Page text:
“If North Korea rejects this proposal then there needs to be tougher sanctions.”
The only female panellist, and the only representative from one of the smaller Asian nations, was Dr. Aileen Baviera, professor in political science at the University of the Philippines Diliman. She raised concerns over the increased military presence of the US in the region.
“There may be confrontations with China over the joint exercises between the US and its allies,” she said. “Rebalancing policy is generally welcome but for these challenges there are certain implications.”
“There should be more than mere consolidation of US military power,” she added.
The event commemorating the 60th anniversary of The Asia Foundation (TAF) was rounded off by speeches by their former representatives in South Korea, including Dr. Steinberg, who first served there more than 50 years ago, and Peter Beck, who held the post most recently.
For her 30 years’ service to the Asia Foundation, acting representative Lee Kyung-Sook was given the presidential award by TAF President David Arnold.
In the evening she acted as master of ceremonies at the anniversary dinner held in the Grand Ballroom of the Plaza Hotel in downtown Seoul.
Chairman and CEO Hong Seok-Hyun of the JoongAng Media Network gave an opening speech before dinner commenced. He is also the honorary committee co-chair for TAF.
Also attending was the new US ambassador to South Korea Mark Lippert who was making his first public appearance since starting the post. He took part in a congratulatory toast to close the evening.
The Asia Foundation
The Asia Foundation is a non-profit international development organization committed to improving lives across a dynamic and developing Asia. Their programs address critical issues affecting Asia in the 21st century—governance and law, economic development, women's empowerment, environment, and regional cooperation. In addition, their Books for Asia and professional exchange programs are other ways in which they seek to improve the lives of those living in Asia.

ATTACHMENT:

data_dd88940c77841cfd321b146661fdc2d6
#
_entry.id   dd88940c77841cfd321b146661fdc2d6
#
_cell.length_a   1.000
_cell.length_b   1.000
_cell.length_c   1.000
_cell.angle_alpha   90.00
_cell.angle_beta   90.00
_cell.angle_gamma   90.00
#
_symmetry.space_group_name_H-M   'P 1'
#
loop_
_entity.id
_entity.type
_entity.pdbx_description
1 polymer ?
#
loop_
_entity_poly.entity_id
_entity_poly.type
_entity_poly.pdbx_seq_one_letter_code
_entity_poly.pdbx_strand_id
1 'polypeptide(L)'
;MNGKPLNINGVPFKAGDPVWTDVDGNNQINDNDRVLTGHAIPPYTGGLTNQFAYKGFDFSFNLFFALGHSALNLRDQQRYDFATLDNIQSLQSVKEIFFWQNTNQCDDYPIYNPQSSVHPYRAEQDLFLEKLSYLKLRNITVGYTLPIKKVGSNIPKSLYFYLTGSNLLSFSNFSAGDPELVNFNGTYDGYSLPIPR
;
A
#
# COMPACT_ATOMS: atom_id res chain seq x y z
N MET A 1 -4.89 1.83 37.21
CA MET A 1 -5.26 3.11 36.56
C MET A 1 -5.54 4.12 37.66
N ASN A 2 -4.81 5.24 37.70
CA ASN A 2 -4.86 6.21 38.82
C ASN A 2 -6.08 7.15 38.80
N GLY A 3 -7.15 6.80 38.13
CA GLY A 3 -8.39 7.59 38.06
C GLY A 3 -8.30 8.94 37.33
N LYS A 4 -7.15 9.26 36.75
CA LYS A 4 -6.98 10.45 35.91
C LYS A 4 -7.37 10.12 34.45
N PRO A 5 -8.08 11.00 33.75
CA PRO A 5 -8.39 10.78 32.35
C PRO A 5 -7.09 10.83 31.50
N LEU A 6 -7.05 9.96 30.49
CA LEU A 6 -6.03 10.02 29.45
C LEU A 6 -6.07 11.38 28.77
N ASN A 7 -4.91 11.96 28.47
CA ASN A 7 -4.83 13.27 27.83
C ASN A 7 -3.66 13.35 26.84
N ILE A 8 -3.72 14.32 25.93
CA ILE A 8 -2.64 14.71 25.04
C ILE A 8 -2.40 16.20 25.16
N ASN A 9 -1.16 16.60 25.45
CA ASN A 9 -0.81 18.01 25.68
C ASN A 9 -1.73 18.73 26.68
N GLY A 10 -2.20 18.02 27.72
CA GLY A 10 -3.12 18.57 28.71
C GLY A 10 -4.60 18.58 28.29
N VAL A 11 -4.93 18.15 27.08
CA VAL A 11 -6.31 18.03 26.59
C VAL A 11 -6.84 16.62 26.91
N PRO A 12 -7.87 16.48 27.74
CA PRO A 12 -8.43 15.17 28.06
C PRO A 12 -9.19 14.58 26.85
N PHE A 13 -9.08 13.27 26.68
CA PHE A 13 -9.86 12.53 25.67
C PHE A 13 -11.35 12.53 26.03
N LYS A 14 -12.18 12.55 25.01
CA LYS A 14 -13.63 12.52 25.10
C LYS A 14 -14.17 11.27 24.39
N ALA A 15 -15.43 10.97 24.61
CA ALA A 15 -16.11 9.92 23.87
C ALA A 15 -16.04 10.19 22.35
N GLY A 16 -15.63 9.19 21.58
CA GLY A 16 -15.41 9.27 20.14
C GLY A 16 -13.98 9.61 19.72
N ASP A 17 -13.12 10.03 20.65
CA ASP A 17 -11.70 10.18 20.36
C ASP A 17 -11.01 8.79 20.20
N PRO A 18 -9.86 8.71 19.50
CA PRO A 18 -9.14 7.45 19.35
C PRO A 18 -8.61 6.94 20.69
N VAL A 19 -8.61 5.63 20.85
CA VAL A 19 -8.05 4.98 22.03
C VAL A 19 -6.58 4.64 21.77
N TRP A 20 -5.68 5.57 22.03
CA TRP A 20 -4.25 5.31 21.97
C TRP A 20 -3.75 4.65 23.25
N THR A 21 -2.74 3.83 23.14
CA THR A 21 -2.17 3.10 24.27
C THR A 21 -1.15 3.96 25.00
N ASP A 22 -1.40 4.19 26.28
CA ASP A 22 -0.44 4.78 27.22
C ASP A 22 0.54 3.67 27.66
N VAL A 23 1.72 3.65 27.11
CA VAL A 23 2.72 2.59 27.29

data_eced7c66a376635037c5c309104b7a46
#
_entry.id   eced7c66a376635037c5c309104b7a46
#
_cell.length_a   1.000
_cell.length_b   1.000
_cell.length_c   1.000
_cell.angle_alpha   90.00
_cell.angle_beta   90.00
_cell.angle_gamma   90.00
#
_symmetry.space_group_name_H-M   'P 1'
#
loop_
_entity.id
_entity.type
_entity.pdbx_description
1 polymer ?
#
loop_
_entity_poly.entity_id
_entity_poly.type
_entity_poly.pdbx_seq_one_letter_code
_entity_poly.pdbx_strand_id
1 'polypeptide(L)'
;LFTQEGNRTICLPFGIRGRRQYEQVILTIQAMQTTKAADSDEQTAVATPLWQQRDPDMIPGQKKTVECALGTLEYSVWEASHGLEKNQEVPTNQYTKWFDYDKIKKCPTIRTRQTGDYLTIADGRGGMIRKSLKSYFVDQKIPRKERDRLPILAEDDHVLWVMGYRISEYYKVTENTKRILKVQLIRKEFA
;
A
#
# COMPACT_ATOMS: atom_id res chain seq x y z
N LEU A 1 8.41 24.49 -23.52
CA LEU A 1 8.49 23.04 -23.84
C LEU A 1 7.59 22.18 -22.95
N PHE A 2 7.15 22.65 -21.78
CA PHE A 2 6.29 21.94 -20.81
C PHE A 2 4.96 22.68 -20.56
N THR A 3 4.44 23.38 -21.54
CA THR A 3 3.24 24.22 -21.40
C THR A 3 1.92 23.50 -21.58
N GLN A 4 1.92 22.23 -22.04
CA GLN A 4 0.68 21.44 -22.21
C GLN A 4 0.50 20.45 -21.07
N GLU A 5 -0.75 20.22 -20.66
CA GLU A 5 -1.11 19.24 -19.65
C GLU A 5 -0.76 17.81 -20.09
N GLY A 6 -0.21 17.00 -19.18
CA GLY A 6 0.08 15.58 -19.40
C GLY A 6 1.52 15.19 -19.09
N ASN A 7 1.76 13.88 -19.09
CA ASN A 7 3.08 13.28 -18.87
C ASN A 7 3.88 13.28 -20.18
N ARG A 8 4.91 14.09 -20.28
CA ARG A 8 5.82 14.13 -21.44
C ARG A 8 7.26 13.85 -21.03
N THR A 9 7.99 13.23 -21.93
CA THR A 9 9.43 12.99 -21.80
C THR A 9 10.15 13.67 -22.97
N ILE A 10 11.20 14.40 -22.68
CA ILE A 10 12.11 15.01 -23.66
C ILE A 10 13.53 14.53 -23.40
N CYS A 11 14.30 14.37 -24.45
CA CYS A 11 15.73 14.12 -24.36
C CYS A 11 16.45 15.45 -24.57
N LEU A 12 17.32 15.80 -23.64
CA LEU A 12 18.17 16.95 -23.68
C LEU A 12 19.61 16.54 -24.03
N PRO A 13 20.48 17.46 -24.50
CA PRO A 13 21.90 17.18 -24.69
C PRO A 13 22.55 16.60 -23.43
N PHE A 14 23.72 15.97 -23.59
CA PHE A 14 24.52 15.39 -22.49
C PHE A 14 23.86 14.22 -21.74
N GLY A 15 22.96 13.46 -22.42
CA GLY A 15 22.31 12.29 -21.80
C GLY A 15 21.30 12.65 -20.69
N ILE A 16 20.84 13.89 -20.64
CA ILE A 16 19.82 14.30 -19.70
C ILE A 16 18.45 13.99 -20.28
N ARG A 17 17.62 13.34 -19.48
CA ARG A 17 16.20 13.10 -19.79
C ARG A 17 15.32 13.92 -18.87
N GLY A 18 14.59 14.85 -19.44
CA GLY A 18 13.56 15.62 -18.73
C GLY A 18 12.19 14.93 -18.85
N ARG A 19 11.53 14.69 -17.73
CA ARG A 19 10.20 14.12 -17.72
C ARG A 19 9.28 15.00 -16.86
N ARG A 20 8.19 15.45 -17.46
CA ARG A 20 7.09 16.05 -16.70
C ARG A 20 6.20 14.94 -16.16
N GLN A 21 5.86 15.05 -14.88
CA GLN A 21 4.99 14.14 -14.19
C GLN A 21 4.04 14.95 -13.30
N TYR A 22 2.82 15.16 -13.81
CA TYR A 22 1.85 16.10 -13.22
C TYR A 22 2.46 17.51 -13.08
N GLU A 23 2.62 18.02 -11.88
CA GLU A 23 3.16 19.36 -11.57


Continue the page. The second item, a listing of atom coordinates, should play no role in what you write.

Headquartered in San Francisco, The Asia Foundation works through a network of offices in 18 Asian countries and in Washington, DC. Working with public and private partners, the Foundation receives funding from a diverse group of bilateral and multilateral development agencies, foundations, corporations, and individuals.
In 2013, they provided nearly 114 million US dollars (around 124.5 billion won) in direct program support and distributed textbooks and other educational materials valued at over 10 million US dollars (around 11 billion won).
The foundation has seen South Korea undergo a dramatic transition in recent decades, developing into a powerhouse economy and robust democracy. Now, the country is poised to share the lessons of its own transformation from aid recipient to donor. Their office in Seoul works to strengthen the capacity of South Korean government agencies and NGOs, promotes international exchanges with North Korea, and facilitates regional cooperation in Northeast Asia.